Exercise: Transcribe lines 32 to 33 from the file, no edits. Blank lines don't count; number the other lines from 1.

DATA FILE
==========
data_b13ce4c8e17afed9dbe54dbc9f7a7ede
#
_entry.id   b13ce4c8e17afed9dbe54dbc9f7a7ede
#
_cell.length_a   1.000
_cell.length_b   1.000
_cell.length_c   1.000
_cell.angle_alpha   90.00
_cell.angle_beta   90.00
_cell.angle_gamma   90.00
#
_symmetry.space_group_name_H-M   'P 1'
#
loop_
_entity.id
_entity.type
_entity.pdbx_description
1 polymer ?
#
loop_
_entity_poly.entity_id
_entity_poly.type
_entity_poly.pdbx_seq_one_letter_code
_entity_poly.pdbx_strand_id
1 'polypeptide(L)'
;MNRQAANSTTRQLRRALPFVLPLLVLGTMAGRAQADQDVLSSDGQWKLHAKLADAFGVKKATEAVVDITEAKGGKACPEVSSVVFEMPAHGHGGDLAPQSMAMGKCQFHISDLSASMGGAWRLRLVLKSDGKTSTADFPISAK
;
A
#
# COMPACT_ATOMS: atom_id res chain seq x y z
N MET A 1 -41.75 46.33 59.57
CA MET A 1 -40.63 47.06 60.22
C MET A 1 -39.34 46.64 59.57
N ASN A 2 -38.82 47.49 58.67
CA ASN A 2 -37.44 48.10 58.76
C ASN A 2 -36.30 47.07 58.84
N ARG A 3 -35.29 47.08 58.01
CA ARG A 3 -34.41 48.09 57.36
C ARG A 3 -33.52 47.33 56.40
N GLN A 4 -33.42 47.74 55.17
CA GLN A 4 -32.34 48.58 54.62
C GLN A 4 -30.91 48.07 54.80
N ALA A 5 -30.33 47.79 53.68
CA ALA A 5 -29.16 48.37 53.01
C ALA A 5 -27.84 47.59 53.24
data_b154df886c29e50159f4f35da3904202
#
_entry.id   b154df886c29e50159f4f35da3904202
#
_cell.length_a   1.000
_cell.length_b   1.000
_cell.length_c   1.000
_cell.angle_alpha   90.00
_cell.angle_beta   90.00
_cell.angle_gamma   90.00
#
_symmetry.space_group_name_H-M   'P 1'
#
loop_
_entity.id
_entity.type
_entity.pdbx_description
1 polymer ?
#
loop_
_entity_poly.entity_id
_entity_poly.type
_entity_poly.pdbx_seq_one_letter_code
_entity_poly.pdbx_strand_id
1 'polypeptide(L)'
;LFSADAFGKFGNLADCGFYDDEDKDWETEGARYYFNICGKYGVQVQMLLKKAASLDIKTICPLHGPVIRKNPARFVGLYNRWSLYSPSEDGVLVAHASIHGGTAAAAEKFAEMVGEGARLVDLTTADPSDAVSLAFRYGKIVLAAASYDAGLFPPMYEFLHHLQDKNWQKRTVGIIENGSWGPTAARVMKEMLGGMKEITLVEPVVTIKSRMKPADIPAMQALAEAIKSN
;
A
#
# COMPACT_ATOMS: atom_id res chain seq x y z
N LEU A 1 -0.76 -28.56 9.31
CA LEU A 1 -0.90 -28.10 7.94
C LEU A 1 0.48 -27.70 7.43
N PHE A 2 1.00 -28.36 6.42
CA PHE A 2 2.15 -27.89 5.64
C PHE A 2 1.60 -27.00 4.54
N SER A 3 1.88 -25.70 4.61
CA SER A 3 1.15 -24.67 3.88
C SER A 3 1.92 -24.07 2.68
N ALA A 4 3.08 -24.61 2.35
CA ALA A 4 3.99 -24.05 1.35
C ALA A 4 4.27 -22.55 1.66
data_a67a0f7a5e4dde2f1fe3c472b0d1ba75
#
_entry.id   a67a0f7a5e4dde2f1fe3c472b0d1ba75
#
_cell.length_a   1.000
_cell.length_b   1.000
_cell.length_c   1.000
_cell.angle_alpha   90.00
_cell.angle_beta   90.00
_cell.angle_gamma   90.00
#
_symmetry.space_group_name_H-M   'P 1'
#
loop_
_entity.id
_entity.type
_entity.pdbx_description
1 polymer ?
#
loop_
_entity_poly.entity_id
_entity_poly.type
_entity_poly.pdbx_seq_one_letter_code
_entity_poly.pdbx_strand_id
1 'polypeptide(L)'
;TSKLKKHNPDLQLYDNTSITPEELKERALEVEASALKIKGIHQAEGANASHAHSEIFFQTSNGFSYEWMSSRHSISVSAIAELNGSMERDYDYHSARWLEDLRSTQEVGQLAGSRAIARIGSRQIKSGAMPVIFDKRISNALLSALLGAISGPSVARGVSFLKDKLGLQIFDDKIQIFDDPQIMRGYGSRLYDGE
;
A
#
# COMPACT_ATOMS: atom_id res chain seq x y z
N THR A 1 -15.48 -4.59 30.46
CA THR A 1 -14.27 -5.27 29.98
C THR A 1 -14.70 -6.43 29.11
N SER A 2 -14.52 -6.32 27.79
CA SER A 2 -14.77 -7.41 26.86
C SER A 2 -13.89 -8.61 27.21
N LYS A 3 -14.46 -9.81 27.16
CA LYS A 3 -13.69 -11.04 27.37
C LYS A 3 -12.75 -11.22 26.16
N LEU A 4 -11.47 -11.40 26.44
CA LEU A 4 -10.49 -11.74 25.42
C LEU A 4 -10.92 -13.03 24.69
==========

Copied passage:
CA MET A 1 -40.63 47.06 60.22
C MET A 1 -39.34 46.64 59.57